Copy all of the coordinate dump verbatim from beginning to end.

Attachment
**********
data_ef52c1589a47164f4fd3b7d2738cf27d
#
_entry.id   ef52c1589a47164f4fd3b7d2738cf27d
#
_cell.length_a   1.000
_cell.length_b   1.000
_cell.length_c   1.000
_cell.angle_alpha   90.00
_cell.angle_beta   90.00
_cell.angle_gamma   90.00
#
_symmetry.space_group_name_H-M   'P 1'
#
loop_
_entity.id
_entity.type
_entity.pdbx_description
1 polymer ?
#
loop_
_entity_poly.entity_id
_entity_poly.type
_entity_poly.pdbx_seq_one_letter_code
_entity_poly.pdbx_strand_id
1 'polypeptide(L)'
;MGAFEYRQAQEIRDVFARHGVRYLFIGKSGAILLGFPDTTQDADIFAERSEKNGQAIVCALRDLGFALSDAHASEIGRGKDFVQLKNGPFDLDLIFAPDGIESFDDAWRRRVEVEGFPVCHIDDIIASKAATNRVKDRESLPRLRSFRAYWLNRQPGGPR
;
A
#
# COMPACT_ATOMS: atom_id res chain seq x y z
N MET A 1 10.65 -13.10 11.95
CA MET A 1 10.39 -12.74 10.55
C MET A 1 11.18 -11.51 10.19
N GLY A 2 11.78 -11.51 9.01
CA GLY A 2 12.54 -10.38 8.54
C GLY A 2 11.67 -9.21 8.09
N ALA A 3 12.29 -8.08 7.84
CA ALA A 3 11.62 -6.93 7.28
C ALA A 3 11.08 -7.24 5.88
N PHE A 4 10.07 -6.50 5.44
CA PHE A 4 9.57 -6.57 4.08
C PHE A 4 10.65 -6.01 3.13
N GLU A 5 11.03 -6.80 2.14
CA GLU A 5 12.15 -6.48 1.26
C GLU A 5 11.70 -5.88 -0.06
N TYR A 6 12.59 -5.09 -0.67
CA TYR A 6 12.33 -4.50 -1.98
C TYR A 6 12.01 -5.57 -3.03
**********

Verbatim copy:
data_ef52c1589a47164f4fd3b7d2738cf27d
#
_entry.id   ef52c1589a47164f4fd3b7d2738cf27d
#
_cell.length_a   1.000
_cell.length_b   1.000
_cell.length_c   1.000
_cell.angle_alpha   90.00
_cell.angle_beta   90.00
_cell.angle_gamma   90.00
#
_symmetry.space_group_name_H-M   'P 1'
#
loop_
_entity.id
_entity.type
_entity.pdbx_description
1 polymer ?
#
loop_
_entity_poly.entity_id
_entity_poly.type
_entity_poly.pdbx_seq_one_letter_code
_entity_poly.pdbx_strand_id
1 'polypeptide(L)'
;MGAFEYRQAQEIRDVFARHGVRYLFIGKSGAILLGFPDTTQDADIFAERSEKNGQAIVCALRDLGFALSDAHASEIGRGKDFVQLKNGPFDLDLIFAPDGIESFDDAWRRRVEVEGFPVCHIDDIIASKAATNRVKDRESLPRLRSFRAYWLNRQPGGPR
;
A
#
# COMPACT_ATOMS: atom_id res chain seq x y z
N MET A 1 10.65 -13.10 11.95
CA MET A 1 10.39 -12.74 10.55
C MET A 1 11.18 -11.51 10.19
N GLY A 2 11.78 -11.51 9.01
CA GLY A 2 12.54 -10.38 8.54
C GLY A 2 11.67 -9.21 8.09
N ALA A 3 12.29 -8.08 7.84
CA ALA A 3 11.62 -6.93 7.28
C ALA A 3 11.08 -7.24 5.88
N PHE A 4 10.07 -6.50 5.44
CA PHE A 4 9.57 -6.57 4.08
C PHE A 4 10.65 -6.01 3.13
N GLU A 5 11.03 -6.80 2.14
CA GLU A 5 12.15 -6.48 1.26
C GLU A 5 11.70 -5.88 -0.06
N TYR A 6 12.59 -5.09 -0.67
CA TYR A 6 12.33 -4.50 -1.98
C TYR A 6 12.01 -5.57 -3.03